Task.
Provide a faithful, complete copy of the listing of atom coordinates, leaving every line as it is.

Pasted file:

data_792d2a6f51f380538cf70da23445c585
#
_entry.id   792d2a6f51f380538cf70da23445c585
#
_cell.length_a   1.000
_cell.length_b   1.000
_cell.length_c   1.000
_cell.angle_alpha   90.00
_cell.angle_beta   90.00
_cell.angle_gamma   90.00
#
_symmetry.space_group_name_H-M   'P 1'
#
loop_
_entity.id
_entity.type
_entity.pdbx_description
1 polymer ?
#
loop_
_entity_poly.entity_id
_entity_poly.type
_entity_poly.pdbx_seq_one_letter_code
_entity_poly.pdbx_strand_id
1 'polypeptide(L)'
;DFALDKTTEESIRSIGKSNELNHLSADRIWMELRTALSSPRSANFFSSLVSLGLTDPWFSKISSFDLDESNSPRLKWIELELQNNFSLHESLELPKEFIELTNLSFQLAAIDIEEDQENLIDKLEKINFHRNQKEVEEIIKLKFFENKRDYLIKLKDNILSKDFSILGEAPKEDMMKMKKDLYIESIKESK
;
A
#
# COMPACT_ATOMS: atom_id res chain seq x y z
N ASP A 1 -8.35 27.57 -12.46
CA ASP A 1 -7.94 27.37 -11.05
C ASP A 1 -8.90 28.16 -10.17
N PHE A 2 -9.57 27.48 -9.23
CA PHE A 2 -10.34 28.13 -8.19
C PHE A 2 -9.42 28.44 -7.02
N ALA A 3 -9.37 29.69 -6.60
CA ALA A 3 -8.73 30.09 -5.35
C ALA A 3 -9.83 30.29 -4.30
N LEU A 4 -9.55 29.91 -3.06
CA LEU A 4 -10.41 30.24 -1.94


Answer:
data_792d2a6f51f380538cf70da23445c585
#
_entry.id   792d2a6f51f380538cf70da23445c585
#
_cell.length_a   1.000
_cell.length_b   1.000
_cell.length_c   1.000
_cell.angle_alpha   90.00
_cell.angle_beta   90.00
_cell.angle_gamma   90.00
#
_symmetry.space_group_name_H-M   'P 1'
#
loop_
_entity.id
_entity.type
_entity.pdbx_description
1 polymer ?
#
loop_
_entity_poly.entity_id
_entity_poly.type
_entity_poly.pdbx_seq_one_letter_code
_entity_poly.pdbx_strand_id
1 'polypeptide(L)'
;DFALDKTTEESIRSIGKSNELNHLSADRIWMELRTALSSPRSANFFSSLVSLGLTDPWFSKISSFDLDESNSPRLKWIELELQNNFSLHESLELPKEFIELTNLSFQLAAIDIEEDQENLIDKLEKINFHRNQKEVEEIIKLKFFENKRDYLIKLKDNILSKDFSILGEAPKEDMMKMKKDLYIESIKESK
;
A
#
# COMPACT_ATOMS: atom_id res chain seq x y z
N ASP A 1 -8.35 27.57 -12.46
CA ASP A 1 -7.94 27.37 -11.05
C ASP A 1 -8.90 28.16 -10.17
N PHE A 2 -9.57 27.48 -9.23
CA PHE A 2 -10.34 28.13 -8.19
C PHE A 2 -9.42 28.44 -7.02
N ALA A 3 -9.37 29.69 -6.60
CA ALA A 3 -8.73 30.09 -5.35
C ALA A 3 -9.83 30.29 -4.30
N LEU A 4 -9.55 29.91 -3.06
CA LEU A 4 -10.41 30.24 -1.94